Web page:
SOLOMON AZOSE: My grandfather died in 1919. He was only here for about 10 years...at that time the cemetery was out on 102nd and Aurora where the old cemetery is there. And there was [sic] 40 cars going out there and you can imagine, in 1919, roads were really scarce. The cars were not that great. 40 cars — he must have been pretty popular here in Seattle.
Similarly, when Rabbi Avraham Maimon passed away in 1924, there was also a major processional with other striking visual elements. Elazar Behar recalls the funeral, which he witnessed as a child in Seattle:
ELAZAR BEHAR: It was early Saturday morning when Yitshak Yisrael came by the synagogue — he used to come very early. He lived one block from Rabbi Maimon at that time who lived on 17th and what’s now East Alder. And he told my dad that he thought the rabbi had died—that Hakham Maimon had died...My dad had brought the children down from our Talmud Torah and he had lined them up in the street and he gave them each a candle with a black ribbon on it. And when the funeral was going to start the men came by, and, like they did in the old country, they took the casket from the house, put it on their shoulders and they marched singing certain songs...We went up to 19th avenue, down 19th avenue to Fir Street, and up Fir Street a half a block to the then being built — not completed — Bikur Cholim that was on 20th and East Fir, on Fir Street.
Behar recalls that his father interrupted a school day in the Sephardic Talmud Torah (religious school) to not only encourage young students to attend Rabbi Maimon’s funeral, but to actively participate.
The cemetery was an important institution for the living Sephardic community
Just like the funeral processionals were multigenerational, so too the cemetery itself was a place where generations often intersected. In Ladino, the cemetery was known as the bedahey, a Ladino variation of the Hebrew bet ha-hayim, meaning "house of life." Instead of symbolizing fear, sickness, or bad omens, it was a place to pray for new life, hope for success, and a testament to a community’s vitality. Children, even in their old age, would visit their parents’ graves to share their problems and worries, “in the same manner as had been done in life.” Pregnant women across the Ottoman Empire would also go to the cemetery close to giving birth to pray for a healthy child — a practice that brought the two extreme points of the life cycle together.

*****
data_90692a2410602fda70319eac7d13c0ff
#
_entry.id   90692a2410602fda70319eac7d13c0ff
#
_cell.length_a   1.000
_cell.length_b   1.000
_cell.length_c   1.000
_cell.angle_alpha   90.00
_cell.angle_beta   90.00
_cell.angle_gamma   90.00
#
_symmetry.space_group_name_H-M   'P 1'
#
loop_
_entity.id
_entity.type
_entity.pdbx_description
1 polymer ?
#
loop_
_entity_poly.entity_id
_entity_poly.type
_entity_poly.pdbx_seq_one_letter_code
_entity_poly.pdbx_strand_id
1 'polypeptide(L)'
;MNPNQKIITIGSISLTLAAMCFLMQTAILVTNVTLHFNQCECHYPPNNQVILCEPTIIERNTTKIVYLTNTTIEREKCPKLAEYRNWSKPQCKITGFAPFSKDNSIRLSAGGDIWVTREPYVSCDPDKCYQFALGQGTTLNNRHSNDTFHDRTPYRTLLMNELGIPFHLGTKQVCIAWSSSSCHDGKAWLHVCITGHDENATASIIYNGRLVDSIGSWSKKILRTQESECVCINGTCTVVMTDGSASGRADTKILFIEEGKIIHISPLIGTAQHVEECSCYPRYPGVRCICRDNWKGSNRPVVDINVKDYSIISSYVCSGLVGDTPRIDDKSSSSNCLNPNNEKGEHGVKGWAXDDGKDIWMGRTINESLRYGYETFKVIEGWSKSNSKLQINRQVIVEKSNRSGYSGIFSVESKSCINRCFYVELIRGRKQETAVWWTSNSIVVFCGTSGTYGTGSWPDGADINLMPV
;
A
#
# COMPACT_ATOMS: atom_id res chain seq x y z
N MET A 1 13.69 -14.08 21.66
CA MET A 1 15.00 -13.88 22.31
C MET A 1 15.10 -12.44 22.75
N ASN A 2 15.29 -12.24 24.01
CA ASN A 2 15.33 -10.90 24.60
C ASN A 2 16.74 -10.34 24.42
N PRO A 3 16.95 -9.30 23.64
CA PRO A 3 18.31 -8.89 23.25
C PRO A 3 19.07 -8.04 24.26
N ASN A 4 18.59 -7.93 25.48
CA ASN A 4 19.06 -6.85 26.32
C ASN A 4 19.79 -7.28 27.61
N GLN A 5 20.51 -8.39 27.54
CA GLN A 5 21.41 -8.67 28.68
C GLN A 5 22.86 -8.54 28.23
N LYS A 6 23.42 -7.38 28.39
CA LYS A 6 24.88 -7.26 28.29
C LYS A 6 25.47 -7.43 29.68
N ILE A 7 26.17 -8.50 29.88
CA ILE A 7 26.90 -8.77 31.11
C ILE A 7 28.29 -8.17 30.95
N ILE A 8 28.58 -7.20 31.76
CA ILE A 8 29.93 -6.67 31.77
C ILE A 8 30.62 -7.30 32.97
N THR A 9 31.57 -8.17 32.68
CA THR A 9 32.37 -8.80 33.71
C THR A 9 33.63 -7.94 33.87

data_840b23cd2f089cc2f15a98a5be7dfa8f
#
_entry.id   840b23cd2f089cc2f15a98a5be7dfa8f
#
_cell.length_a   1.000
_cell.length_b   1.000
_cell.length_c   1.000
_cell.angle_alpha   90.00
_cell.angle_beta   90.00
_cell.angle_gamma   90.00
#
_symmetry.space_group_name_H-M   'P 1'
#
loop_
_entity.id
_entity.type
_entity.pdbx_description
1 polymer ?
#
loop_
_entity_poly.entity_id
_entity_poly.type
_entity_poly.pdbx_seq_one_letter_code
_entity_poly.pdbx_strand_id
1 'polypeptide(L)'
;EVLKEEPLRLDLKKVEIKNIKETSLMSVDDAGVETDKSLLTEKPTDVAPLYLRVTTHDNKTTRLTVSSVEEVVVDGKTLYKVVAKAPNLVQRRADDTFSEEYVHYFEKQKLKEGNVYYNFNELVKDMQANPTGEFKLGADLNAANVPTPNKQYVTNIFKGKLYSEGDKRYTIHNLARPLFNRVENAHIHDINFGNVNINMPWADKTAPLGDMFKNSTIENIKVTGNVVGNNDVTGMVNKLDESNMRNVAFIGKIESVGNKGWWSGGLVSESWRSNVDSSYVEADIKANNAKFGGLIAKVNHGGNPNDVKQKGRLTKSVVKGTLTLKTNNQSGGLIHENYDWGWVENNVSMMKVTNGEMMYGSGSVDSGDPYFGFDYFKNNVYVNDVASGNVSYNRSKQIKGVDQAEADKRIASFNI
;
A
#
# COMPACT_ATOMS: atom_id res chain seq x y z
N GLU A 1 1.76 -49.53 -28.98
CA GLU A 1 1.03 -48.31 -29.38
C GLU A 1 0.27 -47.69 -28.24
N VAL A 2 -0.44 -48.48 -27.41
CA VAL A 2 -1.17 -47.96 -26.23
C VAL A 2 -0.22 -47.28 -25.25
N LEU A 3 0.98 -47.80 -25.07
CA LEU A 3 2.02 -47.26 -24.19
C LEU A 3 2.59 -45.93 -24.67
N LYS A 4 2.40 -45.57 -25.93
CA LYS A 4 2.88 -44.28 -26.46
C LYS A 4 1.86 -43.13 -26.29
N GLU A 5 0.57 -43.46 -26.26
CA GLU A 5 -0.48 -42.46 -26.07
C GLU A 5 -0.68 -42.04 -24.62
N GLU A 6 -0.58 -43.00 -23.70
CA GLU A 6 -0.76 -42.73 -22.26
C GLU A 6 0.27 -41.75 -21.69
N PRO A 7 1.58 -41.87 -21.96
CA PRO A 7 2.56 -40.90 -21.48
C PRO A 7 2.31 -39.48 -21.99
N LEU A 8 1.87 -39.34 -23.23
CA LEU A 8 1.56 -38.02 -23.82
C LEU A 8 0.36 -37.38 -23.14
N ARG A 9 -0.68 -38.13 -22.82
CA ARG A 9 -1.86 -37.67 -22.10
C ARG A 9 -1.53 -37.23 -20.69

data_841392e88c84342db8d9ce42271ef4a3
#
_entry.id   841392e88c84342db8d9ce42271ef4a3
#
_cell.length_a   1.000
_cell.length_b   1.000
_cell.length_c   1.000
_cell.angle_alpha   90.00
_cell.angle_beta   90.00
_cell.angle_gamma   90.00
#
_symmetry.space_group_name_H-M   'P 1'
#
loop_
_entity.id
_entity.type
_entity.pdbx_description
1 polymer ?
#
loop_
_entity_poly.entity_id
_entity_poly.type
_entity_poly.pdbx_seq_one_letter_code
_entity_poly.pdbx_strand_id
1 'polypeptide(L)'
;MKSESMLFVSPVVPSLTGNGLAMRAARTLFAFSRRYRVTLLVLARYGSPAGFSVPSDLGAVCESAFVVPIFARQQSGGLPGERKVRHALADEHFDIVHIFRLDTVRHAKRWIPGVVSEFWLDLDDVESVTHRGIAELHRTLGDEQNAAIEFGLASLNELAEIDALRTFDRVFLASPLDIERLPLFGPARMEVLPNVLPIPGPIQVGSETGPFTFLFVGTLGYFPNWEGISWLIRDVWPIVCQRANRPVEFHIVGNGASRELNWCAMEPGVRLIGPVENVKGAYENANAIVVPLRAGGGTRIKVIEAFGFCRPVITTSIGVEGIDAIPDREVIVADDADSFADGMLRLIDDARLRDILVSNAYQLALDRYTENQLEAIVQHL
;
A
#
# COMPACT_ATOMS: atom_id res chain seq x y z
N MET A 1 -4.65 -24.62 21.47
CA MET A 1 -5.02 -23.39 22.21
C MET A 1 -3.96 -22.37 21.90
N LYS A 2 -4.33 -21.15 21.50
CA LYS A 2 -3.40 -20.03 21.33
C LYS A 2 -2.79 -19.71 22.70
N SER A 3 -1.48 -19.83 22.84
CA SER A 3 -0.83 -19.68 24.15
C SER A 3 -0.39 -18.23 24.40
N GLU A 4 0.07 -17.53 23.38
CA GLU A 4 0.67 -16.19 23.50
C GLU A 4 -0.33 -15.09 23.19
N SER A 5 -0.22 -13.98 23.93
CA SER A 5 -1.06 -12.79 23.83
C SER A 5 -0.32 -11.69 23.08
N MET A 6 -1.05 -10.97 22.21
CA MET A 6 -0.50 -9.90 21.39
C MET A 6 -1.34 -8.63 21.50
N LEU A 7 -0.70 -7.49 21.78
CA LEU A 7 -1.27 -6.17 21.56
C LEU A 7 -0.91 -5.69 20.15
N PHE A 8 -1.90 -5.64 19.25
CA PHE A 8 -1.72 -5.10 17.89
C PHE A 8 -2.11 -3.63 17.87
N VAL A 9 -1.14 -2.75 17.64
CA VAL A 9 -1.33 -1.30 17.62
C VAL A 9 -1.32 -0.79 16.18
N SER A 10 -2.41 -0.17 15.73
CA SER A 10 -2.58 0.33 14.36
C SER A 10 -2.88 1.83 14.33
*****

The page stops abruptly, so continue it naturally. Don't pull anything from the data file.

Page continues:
Sephardic Jews made annual cemetery pilgrimages known as ziyara to visit the graves of loved ones — a variation of the Arabic word ziare, meaning to visit, and a custom inspired by their Muslim neighbors dating back to pre-Inquisition Spain. They also prayed at the graves of famous rabbis before Rosh Ha-Shana (the Jewish New Year) and Passover, and, in Salonica, a communal ziyara grande (great pilgrimage) took place before the Jewish New Year.
Today in the United States in Sephardic communities like Seattle, a similar ziyara grande takes place: Sephardic Bikur Holim Congregation (founded primarily by Jews from Turkey) makes the ziyara on the Sunday between Rosh HaShana and Yom Kippur; Congregation Ezra Bessaroth (founded primarily by Jews from the Island of Rhodes) makes the pilgrimage twice: once before the beginning of the month of Tishri (the same month during which Rosh HaShana falls out), and once before the beginning of the month of Nisan (the month during which Passover occurs).
The cemeteries also offered niche employment opportunities. Honadjis, a Turkish-dervied term literally meaning “callers,” were rabbis of lower status who escorted visitors to specific tombs and recited prayers. Sometimes, for a funeral, families would also hire planyaderas—professional mourners who would cry, sing mournful dirges, and recite elegies with musical accompaniment.
The circle of life -- in the cemetery
The multigenerational engagement among Sepharadim at the “end” of the life cycle —both in the Ottoman Empire and in Seattle — tangibly illustrates that the life cycle is, indeed, a cycle: A continuous sequence where beginning and end overlap. With the cemetery central to many Sephardic communities, it became a living institution, and Sepharadim were raised to engage and confront the life cycle at every phase.